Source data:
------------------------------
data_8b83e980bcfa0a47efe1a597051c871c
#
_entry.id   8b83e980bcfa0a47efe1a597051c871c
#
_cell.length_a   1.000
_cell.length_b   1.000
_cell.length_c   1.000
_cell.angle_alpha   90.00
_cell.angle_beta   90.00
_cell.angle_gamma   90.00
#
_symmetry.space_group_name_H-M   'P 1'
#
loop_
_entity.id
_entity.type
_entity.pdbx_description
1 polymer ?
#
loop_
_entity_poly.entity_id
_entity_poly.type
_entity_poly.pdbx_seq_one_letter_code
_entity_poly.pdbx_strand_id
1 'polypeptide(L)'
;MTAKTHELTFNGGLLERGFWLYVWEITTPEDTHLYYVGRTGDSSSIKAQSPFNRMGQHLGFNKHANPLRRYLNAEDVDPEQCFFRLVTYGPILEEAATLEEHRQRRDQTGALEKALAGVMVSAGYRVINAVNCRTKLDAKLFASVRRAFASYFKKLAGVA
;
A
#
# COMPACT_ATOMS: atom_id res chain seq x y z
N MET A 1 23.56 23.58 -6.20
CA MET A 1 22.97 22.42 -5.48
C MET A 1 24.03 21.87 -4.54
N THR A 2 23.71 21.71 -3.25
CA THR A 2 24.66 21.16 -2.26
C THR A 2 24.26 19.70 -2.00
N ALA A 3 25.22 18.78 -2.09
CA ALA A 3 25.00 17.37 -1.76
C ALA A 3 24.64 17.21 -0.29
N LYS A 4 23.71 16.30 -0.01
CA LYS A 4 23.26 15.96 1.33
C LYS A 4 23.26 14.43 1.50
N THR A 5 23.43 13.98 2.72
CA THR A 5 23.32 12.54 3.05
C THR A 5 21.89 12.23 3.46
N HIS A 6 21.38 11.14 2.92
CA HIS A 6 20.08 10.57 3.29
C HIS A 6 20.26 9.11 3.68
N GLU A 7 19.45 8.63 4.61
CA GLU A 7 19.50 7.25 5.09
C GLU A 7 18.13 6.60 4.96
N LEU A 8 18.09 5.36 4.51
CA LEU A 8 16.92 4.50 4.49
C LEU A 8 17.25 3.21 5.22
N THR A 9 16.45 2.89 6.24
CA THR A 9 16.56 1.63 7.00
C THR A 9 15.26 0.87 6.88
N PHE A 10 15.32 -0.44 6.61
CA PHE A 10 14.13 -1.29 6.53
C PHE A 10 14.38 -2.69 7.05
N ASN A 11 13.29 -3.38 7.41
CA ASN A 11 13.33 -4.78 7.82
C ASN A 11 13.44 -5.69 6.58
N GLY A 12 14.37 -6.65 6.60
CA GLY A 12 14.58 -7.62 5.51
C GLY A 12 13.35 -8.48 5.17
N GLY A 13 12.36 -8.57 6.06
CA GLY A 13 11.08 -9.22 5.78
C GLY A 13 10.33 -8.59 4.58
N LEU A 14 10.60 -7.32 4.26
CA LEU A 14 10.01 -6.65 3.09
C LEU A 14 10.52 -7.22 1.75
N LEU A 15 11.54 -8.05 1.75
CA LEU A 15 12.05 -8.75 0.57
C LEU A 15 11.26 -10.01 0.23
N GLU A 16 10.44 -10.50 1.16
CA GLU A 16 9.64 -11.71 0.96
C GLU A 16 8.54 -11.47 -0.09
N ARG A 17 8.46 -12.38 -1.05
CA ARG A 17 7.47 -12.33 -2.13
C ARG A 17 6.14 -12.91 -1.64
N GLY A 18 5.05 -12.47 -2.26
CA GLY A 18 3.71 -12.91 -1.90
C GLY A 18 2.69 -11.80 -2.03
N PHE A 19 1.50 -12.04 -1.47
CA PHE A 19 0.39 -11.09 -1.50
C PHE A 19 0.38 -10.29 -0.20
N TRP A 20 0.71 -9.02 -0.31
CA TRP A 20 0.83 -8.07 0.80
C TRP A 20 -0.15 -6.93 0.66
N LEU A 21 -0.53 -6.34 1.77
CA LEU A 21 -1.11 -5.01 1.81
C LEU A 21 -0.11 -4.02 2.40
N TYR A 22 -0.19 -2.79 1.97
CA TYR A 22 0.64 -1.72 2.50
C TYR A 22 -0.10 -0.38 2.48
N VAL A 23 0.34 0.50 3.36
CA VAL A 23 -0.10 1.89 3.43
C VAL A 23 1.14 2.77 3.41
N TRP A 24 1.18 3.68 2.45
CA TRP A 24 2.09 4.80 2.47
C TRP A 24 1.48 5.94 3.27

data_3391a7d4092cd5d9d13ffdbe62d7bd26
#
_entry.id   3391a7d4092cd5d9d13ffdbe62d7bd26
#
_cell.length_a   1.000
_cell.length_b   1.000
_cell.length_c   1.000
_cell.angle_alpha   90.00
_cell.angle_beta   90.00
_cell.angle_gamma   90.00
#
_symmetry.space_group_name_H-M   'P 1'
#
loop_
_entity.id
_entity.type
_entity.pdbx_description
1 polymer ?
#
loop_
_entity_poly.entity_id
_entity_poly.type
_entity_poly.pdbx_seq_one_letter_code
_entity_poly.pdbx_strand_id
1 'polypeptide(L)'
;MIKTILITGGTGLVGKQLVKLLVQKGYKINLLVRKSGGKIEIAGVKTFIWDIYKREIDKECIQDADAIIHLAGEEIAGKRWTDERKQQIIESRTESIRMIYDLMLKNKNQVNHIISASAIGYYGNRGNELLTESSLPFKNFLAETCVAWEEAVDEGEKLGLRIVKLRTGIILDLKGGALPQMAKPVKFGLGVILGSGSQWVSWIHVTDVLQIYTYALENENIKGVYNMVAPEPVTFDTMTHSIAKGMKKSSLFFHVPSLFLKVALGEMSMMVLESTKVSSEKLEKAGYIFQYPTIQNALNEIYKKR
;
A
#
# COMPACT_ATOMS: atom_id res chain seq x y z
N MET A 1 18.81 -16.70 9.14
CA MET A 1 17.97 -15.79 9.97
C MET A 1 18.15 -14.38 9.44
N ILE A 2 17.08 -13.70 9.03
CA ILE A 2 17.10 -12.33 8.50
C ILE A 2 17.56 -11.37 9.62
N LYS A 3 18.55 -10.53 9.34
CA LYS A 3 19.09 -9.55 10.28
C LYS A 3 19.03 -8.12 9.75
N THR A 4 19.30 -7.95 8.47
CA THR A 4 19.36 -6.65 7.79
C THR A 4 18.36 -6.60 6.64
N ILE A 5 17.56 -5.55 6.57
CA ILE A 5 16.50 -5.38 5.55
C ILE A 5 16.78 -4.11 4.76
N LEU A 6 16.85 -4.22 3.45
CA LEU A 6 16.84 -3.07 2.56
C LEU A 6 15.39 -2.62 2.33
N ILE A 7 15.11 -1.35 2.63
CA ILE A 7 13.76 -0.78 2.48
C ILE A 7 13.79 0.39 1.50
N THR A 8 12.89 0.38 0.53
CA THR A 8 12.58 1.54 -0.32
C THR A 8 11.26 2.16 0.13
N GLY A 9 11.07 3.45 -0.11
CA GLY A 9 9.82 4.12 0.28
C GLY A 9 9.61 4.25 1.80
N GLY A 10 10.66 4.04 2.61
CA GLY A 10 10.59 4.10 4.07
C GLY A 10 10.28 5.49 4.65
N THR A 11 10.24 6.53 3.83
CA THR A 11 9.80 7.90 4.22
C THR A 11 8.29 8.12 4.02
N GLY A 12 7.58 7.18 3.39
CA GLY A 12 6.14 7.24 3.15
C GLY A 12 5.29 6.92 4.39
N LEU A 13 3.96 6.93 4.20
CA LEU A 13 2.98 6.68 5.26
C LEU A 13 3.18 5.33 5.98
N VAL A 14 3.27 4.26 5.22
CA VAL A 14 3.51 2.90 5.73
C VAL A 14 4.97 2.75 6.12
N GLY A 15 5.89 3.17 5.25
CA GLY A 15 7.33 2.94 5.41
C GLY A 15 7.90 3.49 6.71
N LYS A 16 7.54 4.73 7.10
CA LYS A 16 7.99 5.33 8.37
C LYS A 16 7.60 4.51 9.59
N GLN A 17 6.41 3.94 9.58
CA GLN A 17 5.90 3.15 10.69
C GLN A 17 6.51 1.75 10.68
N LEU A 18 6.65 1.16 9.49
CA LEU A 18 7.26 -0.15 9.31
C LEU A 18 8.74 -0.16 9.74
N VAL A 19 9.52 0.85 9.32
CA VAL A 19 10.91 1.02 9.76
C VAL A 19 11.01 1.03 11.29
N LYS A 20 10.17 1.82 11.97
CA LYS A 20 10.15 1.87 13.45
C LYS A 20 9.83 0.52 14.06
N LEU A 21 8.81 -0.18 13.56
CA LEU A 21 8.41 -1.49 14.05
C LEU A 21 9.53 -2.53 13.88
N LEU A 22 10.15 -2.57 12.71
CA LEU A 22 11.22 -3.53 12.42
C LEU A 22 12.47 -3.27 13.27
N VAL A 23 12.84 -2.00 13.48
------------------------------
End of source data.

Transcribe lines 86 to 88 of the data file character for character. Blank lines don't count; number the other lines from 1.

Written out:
CA PHE A 19 0.39 -11.09 -1.50
C PHE A 19 0.38 -10.29 -0.20
N TRP A 20 0.71 -9.02 -0.31